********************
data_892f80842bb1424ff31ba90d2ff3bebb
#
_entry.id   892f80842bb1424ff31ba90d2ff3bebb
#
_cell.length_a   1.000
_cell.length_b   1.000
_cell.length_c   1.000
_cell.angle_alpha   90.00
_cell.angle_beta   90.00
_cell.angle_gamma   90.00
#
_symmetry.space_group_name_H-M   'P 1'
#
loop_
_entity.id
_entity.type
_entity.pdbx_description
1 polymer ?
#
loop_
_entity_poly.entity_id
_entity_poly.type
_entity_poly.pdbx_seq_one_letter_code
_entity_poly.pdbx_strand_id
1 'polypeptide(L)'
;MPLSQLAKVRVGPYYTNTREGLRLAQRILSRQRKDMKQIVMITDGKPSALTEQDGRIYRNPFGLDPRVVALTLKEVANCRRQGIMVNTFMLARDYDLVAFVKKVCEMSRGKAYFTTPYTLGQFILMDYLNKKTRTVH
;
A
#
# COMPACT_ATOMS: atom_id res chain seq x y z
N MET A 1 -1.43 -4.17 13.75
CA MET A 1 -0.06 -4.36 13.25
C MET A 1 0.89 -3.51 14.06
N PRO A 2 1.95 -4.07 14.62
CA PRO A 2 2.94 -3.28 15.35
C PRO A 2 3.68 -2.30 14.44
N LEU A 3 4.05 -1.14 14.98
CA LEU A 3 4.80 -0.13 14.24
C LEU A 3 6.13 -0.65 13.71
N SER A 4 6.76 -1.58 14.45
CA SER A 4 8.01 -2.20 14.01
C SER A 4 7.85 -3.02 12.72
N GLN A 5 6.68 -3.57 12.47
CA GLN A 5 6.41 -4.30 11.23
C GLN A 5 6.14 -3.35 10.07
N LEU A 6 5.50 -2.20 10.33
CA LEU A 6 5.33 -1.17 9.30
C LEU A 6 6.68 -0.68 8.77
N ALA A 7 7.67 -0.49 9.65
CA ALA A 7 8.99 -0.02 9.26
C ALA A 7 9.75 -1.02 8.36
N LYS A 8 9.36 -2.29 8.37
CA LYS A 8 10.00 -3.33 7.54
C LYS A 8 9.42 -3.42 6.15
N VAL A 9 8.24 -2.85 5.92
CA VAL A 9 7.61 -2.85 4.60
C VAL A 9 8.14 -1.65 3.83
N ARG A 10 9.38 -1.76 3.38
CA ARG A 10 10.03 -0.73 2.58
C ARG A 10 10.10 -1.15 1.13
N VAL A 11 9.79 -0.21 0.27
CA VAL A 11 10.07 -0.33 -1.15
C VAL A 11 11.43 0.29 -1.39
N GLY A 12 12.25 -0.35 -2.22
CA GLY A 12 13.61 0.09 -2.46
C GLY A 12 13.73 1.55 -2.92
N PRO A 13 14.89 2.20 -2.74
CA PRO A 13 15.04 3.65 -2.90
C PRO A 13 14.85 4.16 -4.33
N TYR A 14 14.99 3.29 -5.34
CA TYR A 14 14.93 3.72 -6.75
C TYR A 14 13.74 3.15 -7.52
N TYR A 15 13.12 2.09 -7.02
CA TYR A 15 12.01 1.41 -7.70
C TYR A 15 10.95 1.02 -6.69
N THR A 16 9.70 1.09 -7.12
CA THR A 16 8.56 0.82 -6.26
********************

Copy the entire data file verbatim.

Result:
data_892f80842bb1424ff31ba90d2ff3bebb
#
_entry.id   892f80842bb1424ff31ba90d2ff3bebb
#
_cell.length_a   1.000
_cell.length_b   1.000
_cell.length_c   1.000
_cell.angle_alpha   90.00
_cell.angle_beta   90.00
_cell.angle_gamma   90.00
#
_symmetry.space_group_name_H-M   'P 1'
#
loop_
_entity.id
_entity.type
_entity.pdbx_description
1 polymer ?
#
loop_
_entity_poly.entity_id
_entity_poly.type
_entity_poly.pdbx_seq_one_letter_code
_entity_poly.pdbx_strand_id
1 'polypeptide(L)'
;MPLSQLAKVRVGPYYTNTREGLRLAQRILSRQRKDMKQIVMITDGKPSALTEQDGRIYRNPFGLDPRVVALTLKEVANCRRQGIMVNTFMLARDYDLVAFVKKVCEMSRGKAYFTTPYTLGQFILMDYLNKKTRTVH
;
A
#
# COMPACT_ATOMS: atom_id res chain seq x y z
N MET A 1 -1.43 -4.17 13.75
CA MET A 1 -0.06 -4.36 13.25
C MET A 1 0.89 -3.51 14.06
N PRO A 2 1.95 -4.07 14.62
CA PRO A 2 2.94 -3.28 15.35
C PRO A 2 3.68 -2.30 14.44
N LEU A 3 4.05 -1.14 14.98
CA LEU A 3 4.80 -0.13 14.24
C LEU A 3 6.13 -0.65 13.71
N SER A 4 6.76 -1.58 14.45
CA SER A 4 8.01 -2.20 14.01
C SER A 4 7.85 -3.02 12.72
N GLN A 5 6.68 -3.57 12.47
CA GLN A 5 6.41 -4.30 11.23
C GLN A 5 6.14 -3.35 10.07
N LEU A 6 5.50 -2.20 10.33
CA LEU A 6 5.33 -1.17 9.30
C LEU A 6 6.68 -0.68 8.77
N ALA A 7 7.67 -0.49 9.65
CA ALA A 7 8.99 -0.02 9.26
C ALA A 7 9.75 -1.02 8.36
N LYS A 8 9.36 -2.29 8.37
CA LYS A 8 10.00 -3.33 7.54
C LYS A 8 9.42 -3.42 6.15
N VAL A 9 8.24 -2.85 5.92
CA VAL A 9 7.61 -2.85 4.60
C VAL A 9 8.14 -1.65 3.83
N ARG A 10 9.38 -1.76 3.38
CA ARG A 10 10.03 -0.73 2.58
C ARG A 10 10.10 -1.15 1.13
N VAL A 11 9.79 -0.21 0.27
CA VAL A 11 10.07 -0.33 -1.15
C VAL A 11 11.43 0.29 -1.39
N GLY A 12 12.25 -0.35 -2.22
CA GLY A 12 13.61 0.09 -2.46
C GLY A 12 13.73 1.55 -2.92
N PRO A 13 14.89 2.20 -2.74
CA PRO A 13 15.04 3.65 -2.90
C PRO A 13 14.85 4.16 -4.33
N TYR A 14 14.99 3.29 -5.34
CA TYR A 14 14.93 3.72 -6.75
C TYR A 14 13.74 3.15 -7.52
N TYR A 15 13.12 2.09 -7.02
CA TYR A 15 12.01 1.41 -7.70
C TYR A 15 10.95 1.02 -6.69
N THR A 16 9.70 1.09 -7.12
CA THR A 16 8.56 0.82 -6.26